As far as misinterpreting perceptions is concerned, that is not new to us. We used to believe that the Earth was flat and that it was at the center of the Universe. Galileo, who helped us deal with some misconceptions of our place in the physical Universe, once said:

“I think that tastes, odors, colors and so on reside in consciousness. Hence, if the living creature is removed, all these qualities would be annihilated.”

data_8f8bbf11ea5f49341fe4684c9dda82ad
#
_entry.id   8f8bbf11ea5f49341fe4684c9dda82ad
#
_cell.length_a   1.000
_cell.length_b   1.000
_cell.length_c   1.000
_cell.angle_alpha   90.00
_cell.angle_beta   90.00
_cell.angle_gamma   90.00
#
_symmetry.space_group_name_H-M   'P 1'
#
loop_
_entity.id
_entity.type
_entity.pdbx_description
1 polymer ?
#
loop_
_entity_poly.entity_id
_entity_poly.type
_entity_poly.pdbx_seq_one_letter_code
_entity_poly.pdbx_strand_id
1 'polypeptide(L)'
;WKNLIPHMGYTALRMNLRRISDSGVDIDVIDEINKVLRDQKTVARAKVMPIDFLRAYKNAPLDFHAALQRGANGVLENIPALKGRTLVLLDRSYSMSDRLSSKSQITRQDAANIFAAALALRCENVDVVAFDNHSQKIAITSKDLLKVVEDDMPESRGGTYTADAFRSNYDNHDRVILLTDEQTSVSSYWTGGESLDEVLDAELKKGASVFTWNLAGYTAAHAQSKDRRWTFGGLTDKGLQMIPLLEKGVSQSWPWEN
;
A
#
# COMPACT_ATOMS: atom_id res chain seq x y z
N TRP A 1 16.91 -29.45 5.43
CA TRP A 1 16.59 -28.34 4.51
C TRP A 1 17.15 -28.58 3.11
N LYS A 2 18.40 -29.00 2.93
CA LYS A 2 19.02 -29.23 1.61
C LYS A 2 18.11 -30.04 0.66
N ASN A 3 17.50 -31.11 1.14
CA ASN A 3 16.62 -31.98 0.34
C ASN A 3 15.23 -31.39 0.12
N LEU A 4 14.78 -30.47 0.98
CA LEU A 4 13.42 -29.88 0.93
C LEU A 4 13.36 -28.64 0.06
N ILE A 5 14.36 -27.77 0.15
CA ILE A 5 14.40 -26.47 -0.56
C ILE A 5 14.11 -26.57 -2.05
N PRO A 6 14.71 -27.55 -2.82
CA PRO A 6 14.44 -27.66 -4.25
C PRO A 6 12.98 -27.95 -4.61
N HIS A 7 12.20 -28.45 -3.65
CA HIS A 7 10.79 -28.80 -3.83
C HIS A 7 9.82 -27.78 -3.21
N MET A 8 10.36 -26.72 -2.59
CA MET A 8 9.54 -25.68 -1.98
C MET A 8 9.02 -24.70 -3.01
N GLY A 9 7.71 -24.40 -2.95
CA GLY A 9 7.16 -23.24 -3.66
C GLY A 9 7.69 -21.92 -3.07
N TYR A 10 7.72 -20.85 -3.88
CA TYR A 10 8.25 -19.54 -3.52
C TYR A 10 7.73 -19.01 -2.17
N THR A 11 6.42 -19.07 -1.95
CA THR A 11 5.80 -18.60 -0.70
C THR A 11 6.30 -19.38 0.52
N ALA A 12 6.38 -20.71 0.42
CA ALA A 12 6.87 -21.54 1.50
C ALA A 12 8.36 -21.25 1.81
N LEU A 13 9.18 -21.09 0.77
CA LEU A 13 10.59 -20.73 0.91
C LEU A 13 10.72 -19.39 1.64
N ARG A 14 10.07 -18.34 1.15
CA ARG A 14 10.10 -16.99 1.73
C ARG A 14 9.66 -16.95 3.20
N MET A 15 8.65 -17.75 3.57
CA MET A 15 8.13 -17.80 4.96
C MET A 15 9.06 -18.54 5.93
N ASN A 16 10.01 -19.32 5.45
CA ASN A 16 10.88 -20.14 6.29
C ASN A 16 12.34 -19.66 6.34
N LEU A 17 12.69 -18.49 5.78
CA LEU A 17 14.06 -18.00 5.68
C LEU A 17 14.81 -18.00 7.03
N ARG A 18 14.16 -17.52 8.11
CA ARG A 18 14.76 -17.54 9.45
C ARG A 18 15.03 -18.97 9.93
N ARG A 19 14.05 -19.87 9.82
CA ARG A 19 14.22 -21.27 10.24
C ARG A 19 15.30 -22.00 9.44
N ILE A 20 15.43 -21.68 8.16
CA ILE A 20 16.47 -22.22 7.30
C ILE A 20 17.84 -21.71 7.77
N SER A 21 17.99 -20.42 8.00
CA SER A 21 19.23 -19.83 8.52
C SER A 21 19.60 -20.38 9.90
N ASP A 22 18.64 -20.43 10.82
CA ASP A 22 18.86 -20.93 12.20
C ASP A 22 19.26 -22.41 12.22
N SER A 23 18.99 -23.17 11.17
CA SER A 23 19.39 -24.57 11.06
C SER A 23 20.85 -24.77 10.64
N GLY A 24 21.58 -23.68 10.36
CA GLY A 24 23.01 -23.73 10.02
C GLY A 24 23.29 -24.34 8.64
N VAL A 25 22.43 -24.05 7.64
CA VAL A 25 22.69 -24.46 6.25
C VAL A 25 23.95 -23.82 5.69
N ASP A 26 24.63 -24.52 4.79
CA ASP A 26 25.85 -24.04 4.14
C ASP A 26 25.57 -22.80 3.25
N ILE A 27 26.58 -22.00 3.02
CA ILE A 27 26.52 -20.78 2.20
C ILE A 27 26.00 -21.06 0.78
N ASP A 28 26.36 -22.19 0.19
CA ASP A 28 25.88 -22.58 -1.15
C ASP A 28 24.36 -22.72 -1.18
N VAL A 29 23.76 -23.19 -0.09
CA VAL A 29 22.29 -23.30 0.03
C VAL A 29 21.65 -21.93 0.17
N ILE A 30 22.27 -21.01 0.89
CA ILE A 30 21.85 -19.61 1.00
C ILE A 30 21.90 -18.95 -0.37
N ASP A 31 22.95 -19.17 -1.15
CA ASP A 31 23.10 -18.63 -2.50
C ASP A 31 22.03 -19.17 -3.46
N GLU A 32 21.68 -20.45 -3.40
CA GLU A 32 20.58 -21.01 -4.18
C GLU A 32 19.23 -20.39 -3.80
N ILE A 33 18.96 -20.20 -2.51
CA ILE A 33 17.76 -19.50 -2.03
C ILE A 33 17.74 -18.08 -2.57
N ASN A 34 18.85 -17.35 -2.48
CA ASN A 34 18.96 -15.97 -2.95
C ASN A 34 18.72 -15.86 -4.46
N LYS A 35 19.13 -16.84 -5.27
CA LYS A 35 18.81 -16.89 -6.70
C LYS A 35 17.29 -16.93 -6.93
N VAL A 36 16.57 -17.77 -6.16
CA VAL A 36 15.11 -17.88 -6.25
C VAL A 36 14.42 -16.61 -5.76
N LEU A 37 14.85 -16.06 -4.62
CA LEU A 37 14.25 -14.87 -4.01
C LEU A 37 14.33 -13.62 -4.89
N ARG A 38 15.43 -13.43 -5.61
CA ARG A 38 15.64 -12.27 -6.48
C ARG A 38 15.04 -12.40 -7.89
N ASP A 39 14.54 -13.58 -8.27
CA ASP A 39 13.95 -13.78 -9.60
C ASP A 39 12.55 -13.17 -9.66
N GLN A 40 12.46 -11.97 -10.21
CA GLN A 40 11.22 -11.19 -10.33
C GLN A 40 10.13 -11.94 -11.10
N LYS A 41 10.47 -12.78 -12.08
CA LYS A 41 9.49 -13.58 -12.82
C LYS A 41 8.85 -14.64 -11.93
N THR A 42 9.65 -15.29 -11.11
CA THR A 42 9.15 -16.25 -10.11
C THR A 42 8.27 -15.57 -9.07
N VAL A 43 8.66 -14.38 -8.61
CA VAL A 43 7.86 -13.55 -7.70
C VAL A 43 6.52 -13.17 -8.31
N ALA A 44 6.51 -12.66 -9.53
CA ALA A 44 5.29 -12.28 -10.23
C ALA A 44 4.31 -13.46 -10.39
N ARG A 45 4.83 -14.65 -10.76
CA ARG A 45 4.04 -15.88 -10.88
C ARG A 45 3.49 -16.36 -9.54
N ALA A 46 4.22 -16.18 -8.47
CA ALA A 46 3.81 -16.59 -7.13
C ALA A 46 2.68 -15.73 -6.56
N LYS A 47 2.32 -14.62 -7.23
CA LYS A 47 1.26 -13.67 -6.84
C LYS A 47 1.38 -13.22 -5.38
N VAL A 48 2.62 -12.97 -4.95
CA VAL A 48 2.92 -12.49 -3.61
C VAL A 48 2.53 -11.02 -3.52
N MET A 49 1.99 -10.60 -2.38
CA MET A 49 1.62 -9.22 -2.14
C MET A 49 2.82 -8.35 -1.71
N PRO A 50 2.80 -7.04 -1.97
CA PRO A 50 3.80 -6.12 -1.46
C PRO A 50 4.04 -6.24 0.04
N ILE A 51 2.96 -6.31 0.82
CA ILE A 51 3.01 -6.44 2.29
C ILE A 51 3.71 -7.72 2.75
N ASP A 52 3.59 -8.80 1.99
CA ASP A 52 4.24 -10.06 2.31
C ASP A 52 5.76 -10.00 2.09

Let’s keep our attention focused on the sense of vision. About 1/3 of the brain’s cortex participates in the visual process. When we open our eyes, billions of neurons engage and the snapshot of the world taken at each moment by the eye is just the very initial part of that process. Most of it involves the creation of the shapes, colors and motions you see, the construction of literally everything you see. For example, visual illusions of movement or shapes that we love looking at just for fun (ex. illusions 1 and 2) are, in fact, an indication of that construction process. But neuroscientists go further and claim that we ‘reconstruct’ reality. That means that the process of vision reconstructs an accurate view of things that would exist even if there was nobody to see. It is accepted that seeing more accurately has an adaptive advantage, evolutionarily speaking, and, therefore, we are the descendants of those who saw more accurately. Vision is accurate and the idea is that accurate perceptions are fitter perceptions (fitness is defined, in evolutionary biology, as reproductive success and reflects how well an organism is adapted to its environment). But visual accuracy doesn’t necessarily mean that you are perceiving reality as it is. Evolution is driven by fitness, as described by mathematical equations that describe it, and not by reality. We have hardwired tricks and hacks that were ‘created’ during the evolutionary process to keep us alive. Evolution has shaped us with perceptual symbols: if you see a snake don’t get near it, if you hear a stream of water in the middle of the desert run to it, if you hear someone crying, go check it; that are designed to keep us safe as an individual and as a species. But that doesn’t give us any indication about if we’re seeing reality as it is.